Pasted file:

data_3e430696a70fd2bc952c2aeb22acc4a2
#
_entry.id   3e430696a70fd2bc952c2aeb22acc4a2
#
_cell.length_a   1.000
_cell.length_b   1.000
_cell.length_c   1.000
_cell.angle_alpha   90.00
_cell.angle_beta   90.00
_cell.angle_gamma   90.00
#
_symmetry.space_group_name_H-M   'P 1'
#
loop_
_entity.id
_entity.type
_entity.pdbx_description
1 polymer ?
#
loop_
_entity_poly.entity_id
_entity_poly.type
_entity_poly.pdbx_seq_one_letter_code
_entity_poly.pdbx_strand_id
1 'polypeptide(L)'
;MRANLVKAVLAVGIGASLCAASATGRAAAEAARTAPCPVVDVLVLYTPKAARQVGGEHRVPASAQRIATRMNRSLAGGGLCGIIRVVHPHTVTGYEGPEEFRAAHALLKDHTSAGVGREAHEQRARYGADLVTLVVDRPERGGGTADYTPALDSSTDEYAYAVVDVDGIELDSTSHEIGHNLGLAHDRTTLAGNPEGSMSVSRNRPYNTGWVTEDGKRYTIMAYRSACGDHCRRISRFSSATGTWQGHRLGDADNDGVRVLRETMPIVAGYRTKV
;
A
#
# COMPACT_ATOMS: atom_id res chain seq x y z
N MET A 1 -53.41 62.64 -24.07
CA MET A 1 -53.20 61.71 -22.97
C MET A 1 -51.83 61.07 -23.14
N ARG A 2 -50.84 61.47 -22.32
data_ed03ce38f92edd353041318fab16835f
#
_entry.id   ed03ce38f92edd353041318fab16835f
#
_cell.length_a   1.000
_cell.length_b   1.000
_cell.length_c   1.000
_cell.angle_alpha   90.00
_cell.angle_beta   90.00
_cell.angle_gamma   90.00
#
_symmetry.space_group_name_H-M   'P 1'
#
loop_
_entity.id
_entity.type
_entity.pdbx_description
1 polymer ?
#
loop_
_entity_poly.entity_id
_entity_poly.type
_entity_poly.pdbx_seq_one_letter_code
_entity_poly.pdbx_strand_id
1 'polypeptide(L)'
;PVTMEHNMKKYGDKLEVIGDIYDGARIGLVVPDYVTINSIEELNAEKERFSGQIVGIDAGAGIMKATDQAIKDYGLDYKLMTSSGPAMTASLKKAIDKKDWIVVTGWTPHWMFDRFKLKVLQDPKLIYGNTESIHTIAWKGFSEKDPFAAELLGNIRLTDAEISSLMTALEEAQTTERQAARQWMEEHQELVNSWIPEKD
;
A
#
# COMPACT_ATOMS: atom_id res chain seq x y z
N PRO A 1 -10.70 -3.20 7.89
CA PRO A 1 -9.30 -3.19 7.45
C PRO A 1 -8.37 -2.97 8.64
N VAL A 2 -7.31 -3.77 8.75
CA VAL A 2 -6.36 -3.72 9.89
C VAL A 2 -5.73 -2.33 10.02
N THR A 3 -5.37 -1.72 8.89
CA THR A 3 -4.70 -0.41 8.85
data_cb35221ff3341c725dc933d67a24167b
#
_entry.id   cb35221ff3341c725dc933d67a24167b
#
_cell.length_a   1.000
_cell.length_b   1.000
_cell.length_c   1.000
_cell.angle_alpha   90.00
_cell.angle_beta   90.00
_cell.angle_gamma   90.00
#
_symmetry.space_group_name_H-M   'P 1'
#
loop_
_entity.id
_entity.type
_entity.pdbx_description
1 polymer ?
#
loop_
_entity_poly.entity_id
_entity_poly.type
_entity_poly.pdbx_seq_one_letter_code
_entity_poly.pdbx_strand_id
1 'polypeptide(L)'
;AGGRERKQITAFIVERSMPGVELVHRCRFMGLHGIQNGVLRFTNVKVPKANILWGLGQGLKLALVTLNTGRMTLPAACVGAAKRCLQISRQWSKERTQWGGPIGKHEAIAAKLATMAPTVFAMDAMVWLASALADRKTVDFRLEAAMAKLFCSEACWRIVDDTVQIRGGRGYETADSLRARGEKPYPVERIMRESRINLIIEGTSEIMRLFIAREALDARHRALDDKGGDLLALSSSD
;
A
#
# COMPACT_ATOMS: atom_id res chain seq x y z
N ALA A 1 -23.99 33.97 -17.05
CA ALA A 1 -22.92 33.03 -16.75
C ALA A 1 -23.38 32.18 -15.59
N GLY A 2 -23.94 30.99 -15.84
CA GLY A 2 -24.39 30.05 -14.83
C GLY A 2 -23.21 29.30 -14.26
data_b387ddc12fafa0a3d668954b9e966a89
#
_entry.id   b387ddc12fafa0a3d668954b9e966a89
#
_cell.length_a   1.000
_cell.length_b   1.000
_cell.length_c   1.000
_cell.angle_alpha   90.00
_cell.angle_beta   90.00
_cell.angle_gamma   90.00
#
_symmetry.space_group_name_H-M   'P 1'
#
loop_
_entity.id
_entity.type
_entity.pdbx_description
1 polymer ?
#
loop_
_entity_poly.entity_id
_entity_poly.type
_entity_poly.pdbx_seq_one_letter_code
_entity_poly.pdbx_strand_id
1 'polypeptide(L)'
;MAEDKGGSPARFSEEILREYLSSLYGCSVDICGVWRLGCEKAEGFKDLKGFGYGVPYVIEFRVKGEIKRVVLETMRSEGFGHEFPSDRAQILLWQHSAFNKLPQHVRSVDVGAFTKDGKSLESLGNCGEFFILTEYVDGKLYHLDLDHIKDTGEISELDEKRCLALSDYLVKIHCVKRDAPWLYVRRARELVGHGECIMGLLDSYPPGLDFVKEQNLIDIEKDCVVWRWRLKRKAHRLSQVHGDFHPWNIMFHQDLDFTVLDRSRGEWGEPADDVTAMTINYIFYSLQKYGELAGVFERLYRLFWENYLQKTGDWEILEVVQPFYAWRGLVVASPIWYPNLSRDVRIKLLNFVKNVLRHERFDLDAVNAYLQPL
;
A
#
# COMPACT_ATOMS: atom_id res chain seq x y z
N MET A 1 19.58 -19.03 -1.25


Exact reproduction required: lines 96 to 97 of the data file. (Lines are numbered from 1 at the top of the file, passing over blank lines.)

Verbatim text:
_entity_poly.pdbx_strand_id
1 'polypeptide(L)'